As the National Football League spun into an abyss of finger pointing and legal action this past week, the Ultimate Fighting Championship made a brilliant, under-the-radar power play by acquiring Strike Force - the last remaining hurdle to unifying the sport under one organization. The UFC may appear like an upstart against the NFL powerhouse in terms of fan base, revenue and reputation, but securing absolute ownership of the elite athletes of the sport signals that Dana White and company are an entertainment force to be reckoned with. Bringing together the sport under one brand allows greater fan loyalty, more marketing opportunities and exponential revenue growth. It's a game-changer within an industry historically dominated by the NFL, NBA, MLB and NHL.
But now the UFC has been elevated to the elite club of sports entertainment organizations. And like most grassroots movements, the mainstream media and politicians are the last to realize it.
It wasn't long ago that baseball, hailed as American as apple pie, was the nation's pastime. Even with the Super Bowl as the most watched TV event of the year, football couldn't knock baseball from its throne. Then the 1994 MLB strike happened. Fans revolted and were forced to consider other entertainment options, giving football a fresh look. Although today's baseball ticket prices, player salaries and annual revenues show the sport is as strong as ever, the '94 strike gave the NFL a chance to earn fans' loyalty and permanently change the pecking order of professional sports. Baseball executives and players can be pleased that a crisis was averted but there is still that creeping feeling of "what if?"
The inherent violence in the UFC will likely never win over enough of the female population for it to take the throne as America's top sport, but those who don't learn from history are doomed to repeat it. The NFL is heading for a drop-off that is entirely avoidable and the UFC is poised to take advantage of it if it happens. Americans have always had a love affair with sports - all types of sports. The spirit of teamwork and personal growth and the hope of fame and fortune is inherent on American little league fields, Saturday soccer schedules and high school locker rooms. NFL fans will look elsewhere for their entertainment if there is a strike and there are plenty of options.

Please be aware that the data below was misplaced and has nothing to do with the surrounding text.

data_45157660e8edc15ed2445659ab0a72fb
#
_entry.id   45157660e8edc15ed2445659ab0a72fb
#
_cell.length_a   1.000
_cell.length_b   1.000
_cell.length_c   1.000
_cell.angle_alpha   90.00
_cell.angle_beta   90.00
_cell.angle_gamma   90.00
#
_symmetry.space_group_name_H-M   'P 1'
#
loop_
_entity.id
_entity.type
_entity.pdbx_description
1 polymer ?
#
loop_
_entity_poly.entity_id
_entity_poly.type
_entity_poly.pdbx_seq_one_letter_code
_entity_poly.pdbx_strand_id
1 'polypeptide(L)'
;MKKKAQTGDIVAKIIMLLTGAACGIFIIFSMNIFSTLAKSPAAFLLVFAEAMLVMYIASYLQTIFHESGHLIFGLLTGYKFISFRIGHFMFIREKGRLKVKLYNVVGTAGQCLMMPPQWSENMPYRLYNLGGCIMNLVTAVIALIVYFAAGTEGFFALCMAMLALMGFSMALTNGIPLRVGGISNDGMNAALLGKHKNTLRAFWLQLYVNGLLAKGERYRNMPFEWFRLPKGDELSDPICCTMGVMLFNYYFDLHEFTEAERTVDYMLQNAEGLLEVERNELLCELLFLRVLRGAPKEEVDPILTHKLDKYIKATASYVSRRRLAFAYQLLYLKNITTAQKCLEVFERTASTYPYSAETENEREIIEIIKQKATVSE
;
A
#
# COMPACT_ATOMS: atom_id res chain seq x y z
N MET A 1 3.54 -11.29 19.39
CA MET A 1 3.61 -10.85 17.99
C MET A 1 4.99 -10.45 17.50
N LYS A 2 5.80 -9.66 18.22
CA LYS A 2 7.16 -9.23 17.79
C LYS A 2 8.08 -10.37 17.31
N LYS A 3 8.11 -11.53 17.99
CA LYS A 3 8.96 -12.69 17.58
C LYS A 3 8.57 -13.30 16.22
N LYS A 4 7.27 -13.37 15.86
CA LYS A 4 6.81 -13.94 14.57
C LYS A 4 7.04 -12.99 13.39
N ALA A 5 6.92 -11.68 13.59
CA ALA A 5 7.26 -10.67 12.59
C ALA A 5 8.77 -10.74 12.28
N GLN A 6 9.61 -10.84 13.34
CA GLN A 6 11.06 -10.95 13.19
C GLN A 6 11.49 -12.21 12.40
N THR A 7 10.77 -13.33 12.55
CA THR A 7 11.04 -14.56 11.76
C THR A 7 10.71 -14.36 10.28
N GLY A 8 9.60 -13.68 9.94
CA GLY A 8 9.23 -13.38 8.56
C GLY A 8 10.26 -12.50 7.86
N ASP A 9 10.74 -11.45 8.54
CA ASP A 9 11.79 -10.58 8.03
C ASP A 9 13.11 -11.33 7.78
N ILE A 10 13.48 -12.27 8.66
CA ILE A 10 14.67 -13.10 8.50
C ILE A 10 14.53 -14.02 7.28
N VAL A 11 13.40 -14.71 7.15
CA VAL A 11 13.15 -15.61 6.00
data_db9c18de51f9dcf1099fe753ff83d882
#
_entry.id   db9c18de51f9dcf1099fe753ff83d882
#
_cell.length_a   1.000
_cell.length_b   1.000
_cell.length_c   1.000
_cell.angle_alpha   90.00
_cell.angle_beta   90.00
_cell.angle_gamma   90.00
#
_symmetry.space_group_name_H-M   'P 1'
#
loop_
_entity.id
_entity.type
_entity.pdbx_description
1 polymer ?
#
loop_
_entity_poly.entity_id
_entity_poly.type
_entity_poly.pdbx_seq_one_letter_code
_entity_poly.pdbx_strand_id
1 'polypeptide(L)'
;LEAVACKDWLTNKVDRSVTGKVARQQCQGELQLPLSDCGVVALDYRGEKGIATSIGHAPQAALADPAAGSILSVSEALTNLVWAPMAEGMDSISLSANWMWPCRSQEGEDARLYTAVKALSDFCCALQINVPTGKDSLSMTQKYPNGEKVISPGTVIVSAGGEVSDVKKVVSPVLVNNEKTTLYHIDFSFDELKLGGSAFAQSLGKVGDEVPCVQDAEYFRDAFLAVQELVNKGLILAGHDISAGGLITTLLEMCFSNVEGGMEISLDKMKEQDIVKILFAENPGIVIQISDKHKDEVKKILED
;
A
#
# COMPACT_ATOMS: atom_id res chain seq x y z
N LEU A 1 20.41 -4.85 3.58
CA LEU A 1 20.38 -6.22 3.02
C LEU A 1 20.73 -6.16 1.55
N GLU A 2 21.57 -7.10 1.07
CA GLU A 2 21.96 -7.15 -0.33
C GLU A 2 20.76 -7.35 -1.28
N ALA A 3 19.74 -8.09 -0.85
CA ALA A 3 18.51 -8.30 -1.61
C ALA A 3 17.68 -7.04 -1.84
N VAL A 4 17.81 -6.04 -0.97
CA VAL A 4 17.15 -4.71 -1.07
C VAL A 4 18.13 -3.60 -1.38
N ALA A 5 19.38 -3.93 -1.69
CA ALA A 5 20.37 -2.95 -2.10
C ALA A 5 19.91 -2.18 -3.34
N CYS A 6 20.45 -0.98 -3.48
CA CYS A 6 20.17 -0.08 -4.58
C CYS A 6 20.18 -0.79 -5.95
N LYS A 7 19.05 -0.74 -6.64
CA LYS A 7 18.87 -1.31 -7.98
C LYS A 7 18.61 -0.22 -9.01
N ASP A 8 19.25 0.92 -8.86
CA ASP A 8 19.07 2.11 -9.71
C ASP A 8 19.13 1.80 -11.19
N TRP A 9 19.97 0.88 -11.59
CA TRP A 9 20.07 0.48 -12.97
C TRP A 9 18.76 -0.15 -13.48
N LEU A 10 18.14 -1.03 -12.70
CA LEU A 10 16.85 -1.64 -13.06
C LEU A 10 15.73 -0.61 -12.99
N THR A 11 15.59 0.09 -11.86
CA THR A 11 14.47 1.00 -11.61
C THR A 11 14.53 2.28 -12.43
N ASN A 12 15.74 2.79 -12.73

And Dana White is ready. The UFC has risen from its humble beginnings in 1993 to surpass the one billion dollar mark; and it's now broadcasting in more than 130 countries. Fighters Randy Couture and Quinton Jackson are crossover successes and starred in two Hollywood blockbusters last year - The Expendables and The A-Team, respectively. When Charlie Sheen's fight with Chuck Lorre and CBS erupted, he name dropped the octagon - the UFC's standard fight structure - as the place to bring his tiger blood and fire-breathing fists. And the UFC is one of the premiere case studies of how social media can deliver when done right. White's embrace of Twitter showcases his strong personality and fan-appeal and he has personally won over legions of paying followers with his unparalleled direct dialogue. With a rabid and growing fan base, the UFC's ceiling is nowhere in sight.
As the NFL's labor situation spirals out of control and with the NBA only a few months from a similar fate, UFC's owner Zuffa LLC and White are surely brushing up on their history. The redneck, uncouth reputation that's unfairly been attached to the UFC like a scarlet letter is starting to fade. Don't let the tattoos, dark music and gallons of blood spilled on the mat fool you, this is a multi-billion dollar industry.
The political elites in Washington, financial whizs on Wall Street and studio heads in Hollywood ignore the sport at their own peril. An economic impact report last year determined the sport could generate $25 million a year in benefits to New York alone if the state allows fights to be held and regulated. That's based on holding only two events. In the midst of the financial crisis, legislators in Albany and Washington, DC have foolishly failed to ignore the sport. And taxpayers should be outraged.
You don't have to be a football or mixed martial arts fan to appreciate the spectacle of an American sports entertainment industry rising to world-wide prominence. It's a uniquely American story that should be celebrated by even government tax collectors.
Richard Grenell served as the Spokesman for the U.S. Ambassador to the UN during the Bush Administration. He has spent the last 18 years working for politicians including former NY Governor George Pataki and Chairman of the Ways and Means Committee Dave Camp, to name a few.
Brad Chase has worked with dozens of FORTUNE 500 companies over the last 10 years as a strategic media advisory. He is currently a partner with Los Angeles-based Capitol Media Partners.